Oral history interview of Elbert Parr Tuttle, Jr.




Oral history interview of Elbert Parr Tuttle, Jr.


Lowance, David
Tuttle, Elbert Parr, Jr. 1921-2012




In this interview, Dr. Elbert Tuttle recalls his experiences serving as a United States Marine Corps pilot in the Pacific during World War II. He describes growing up in Atlanta, attending Princeton University, and recalls where he was when the Japanese attacked Pearl Harbor on December 7, 1941. He enlisted in the Navy for flight training, but ultimately transferred to the Marine Corps where he flew torpedo bombers, including the TBF Avenger, the same type of aircraft President George H. W. Bush flew in World War II. Tuttle recalls being stationed on Tinian Island and flying to Guam to visit his father who was serving in an artillery battalion there. He recalls his father's service during the war and describes how that affected his own life. He describes some harrowing experiences he had while flying and comments on the effect war has on families.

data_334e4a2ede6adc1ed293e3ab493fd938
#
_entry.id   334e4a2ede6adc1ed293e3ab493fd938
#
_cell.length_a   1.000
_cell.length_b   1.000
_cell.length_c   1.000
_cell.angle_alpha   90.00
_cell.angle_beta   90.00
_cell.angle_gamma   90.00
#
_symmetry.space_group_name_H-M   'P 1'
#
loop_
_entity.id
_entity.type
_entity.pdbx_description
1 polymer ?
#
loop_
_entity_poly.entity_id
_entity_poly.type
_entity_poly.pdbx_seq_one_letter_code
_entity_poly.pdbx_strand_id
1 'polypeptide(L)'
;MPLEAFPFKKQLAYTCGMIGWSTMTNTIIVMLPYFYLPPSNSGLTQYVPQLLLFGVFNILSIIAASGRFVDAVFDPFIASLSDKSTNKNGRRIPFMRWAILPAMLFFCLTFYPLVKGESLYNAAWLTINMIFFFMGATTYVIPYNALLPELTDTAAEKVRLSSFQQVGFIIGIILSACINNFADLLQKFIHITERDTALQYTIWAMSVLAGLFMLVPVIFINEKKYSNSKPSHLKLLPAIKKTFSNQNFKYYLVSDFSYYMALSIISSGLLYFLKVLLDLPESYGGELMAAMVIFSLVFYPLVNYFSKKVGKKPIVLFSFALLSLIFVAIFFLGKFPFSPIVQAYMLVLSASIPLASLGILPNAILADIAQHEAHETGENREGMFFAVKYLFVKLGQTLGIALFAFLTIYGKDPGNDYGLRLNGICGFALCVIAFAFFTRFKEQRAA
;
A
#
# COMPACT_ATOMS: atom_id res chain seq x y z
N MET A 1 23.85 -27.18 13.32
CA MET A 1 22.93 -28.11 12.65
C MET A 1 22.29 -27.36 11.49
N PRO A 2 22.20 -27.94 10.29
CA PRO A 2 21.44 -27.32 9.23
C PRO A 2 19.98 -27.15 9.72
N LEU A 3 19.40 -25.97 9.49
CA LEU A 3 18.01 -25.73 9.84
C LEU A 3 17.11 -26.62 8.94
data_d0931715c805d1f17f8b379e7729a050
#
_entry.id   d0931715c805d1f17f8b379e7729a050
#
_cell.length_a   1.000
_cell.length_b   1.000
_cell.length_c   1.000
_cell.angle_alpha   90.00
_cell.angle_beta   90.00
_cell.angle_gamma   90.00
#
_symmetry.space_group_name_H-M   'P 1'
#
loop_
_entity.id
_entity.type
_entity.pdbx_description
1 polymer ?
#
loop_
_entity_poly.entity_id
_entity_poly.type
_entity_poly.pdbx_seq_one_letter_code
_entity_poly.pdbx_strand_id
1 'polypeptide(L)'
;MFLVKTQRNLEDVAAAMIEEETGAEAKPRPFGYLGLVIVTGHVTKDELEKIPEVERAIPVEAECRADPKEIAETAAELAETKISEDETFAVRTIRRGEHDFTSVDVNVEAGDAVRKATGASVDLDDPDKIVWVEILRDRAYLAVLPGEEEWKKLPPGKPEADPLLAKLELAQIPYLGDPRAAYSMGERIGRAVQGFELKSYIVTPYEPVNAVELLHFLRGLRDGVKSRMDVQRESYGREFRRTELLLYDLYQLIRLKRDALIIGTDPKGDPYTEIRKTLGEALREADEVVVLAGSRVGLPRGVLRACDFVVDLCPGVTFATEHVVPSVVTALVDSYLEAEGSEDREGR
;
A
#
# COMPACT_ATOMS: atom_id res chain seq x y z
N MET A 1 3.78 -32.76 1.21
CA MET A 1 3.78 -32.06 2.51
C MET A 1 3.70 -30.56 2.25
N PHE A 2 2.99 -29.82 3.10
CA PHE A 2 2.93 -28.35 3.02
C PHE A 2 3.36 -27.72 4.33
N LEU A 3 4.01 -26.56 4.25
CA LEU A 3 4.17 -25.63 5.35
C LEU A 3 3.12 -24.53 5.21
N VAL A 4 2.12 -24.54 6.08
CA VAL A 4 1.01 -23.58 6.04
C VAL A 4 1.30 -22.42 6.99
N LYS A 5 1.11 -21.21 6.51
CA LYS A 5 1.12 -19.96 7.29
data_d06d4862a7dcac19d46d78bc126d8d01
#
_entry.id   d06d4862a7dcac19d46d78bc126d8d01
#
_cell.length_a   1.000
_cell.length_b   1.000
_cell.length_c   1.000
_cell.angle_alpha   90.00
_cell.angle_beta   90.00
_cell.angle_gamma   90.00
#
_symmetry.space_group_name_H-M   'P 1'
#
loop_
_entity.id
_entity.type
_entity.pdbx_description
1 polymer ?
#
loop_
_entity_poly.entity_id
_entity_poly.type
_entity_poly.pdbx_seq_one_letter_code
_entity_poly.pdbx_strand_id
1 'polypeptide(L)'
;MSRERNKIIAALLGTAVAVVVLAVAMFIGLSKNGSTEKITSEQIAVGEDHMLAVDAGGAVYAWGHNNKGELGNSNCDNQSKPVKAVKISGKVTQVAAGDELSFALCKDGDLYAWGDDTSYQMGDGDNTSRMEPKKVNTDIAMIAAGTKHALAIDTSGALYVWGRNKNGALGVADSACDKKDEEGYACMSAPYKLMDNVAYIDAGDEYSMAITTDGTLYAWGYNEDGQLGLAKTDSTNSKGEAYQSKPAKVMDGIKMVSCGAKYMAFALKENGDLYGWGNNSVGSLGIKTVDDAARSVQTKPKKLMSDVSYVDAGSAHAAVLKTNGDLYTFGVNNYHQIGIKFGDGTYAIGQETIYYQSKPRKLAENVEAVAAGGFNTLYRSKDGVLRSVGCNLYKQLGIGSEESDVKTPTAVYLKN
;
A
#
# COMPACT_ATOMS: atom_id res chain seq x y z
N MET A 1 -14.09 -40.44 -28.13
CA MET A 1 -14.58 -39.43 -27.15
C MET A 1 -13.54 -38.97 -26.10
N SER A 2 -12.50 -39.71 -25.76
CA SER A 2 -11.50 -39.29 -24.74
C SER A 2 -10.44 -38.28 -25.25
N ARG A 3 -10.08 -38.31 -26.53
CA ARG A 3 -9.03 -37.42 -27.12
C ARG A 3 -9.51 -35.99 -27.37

Elbert Tuttle served as a United States Marine Corps pilot in the Pacific during World War II.